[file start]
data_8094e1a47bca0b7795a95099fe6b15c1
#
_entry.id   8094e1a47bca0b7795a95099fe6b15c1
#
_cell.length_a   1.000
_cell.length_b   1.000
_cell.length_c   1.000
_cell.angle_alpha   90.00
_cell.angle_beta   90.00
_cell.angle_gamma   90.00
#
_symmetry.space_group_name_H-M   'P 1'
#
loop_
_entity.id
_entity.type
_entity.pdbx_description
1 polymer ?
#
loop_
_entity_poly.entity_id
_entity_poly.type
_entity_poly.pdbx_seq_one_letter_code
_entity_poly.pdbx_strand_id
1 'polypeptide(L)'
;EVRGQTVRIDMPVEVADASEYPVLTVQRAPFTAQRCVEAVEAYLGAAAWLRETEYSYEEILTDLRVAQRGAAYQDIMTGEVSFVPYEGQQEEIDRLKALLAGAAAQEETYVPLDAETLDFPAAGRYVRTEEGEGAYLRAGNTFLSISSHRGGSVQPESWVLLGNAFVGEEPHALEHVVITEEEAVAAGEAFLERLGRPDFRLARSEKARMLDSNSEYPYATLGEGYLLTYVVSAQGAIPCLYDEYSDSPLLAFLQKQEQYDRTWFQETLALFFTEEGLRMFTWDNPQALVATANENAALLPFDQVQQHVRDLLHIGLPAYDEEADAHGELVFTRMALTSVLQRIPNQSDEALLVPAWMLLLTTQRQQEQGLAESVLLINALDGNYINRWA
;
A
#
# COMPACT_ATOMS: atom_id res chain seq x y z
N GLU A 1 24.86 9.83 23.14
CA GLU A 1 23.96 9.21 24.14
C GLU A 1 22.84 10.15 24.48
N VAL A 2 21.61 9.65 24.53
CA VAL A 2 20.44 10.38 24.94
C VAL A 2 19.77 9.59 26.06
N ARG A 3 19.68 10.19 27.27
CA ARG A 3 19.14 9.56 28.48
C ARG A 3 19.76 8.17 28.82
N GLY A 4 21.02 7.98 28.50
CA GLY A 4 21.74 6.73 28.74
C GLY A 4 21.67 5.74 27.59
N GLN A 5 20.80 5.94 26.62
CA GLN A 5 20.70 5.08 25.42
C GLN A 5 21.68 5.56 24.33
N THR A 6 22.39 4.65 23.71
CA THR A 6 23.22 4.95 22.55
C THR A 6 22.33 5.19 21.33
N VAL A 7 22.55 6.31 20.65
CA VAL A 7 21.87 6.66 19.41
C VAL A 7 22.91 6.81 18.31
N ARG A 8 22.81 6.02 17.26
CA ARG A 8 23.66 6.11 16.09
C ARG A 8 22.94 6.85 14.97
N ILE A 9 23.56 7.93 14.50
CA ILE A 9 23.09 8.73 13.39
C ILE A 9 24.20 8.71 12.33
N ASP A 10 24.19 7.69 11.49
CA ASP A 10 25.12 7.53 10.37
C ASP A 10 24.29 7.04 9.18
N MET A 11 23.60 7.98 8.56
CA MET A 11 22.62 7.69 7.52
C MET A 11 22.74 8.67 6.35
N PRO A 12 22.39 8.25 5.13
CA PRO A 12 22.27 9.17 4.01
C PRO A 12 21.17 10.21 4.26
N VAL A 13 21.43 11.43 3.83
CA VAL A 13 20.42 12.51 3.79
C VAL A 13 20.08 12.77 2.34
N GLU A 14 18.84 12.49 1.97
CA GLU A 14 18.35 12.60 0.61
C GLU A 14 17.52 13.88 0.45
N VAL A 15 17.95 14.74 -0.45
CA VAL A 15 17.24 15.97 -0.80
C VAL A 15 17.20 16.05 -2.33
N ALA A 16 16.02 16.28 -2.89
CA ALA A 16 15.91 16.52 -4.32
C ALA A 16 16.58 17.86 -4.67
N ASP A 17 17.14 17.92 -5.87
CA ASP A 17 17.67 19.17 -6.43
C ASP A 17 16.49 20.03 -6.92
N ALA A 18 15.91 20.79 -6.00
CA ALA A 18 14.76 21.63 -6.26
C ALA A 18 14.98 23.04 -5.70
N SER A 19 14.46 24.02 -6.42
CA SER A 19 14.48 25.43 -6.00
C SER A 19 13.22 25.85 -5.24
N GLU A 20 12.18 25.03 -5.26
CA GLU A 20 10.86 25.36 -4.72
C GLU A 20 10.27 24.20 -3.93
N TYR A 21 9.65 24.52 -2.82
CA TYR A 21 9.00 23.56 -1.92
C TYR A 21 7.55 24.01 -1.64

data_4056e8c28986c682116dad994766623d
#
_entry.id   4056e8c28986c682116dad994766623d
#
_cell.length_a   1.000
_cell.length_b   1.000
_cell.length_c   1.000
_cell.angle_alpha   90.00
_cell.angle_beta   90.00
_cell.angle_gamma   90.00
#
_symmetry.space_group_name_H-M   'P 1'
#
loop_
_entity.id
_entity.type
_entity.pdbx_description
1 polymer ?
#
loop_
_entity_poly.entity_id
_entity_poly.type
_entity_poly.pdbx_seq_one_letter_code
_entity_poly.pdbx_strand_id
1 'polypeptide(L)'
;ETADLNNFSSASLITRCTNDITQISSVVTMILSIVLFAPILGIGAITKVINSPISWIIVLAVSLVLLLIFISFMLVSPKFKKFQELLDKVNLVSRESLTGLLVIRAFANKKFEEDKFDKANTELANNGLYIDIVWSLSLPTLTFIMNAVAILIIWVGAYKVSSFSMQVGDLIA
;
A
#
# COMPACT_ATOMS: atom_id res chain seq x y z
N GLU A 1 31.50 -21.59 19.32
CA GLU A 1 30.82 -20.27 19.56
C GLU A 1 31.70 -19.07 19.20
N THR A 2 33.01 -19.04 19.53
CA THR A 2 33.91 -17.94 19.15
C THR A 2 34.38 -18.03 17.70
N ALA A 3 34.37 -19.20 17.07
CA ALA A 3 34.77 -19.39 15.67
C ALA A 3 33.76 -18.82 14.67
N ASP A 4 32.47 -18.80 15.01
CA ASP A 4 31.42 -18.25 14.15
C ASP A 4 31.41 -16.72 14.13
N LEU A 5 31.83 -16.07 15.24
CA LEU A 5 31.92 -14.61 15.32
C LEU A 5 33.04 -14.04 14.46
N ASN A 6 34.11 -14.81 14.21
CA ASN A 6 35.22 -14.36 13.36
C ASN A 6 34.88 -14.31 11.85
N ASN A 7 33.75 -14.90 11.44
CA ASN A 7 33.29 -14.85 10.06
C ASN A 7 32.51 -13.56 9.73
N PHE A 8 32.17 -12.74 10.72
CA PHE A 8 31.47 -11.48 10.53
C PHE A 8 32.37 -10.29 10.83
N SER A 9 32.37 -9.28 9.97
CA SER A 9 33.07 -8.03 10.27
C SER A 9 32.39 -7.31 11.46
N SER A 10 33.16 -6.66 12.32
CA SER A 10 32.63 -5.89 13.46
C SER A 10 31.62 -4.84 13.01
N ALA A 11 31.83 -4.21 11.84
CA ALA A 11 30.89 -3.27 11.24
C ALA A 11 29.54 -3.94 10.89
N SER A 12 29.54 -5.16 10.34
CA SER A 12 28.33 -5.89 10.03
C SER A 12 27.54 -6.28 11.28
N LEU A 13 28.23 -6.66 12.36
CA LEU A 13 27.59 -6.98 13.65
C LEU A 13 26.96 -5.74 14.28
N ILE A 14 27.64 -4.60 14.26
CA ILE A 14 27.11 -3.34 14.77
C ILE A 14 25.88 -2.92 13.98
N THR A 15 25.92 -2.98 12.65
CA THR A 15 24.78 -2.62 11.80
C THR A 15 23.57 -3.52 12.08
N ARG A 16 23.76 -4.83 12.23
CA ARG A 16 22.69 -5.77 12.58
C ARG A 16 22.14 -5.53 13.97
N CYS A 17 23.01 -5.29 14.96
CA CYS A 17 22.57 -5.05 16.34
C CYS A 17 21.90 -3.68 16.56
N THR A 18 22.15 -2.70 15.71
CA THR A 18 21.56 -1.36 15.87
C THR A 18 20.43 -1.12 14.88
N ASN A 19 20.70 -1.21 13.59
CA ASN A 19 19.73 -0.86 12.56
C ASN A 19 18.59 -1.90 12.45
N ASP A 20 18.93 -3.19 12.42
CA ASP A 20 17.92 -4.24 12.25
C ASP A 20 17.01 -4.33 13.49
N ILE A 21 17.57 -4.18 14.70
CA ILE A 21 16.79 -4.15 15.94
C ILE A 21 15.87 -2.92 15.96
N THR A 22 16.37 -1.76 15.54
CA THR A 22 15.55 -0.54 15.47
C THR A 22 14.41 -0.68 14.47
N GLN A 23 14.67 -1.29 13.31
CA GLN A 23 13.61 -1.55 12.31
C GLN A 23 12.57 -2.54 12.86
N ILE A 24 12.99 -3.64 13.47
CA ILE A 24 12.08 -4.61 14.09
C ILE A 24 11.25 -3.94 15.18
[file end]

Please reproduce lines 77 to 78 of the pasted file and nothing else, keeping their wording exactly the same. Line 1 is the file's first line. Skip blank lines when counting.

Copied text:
CA ALA A 16 15.91 16.52 -4.32
C ALA A 16 16.58 17.86 -4.67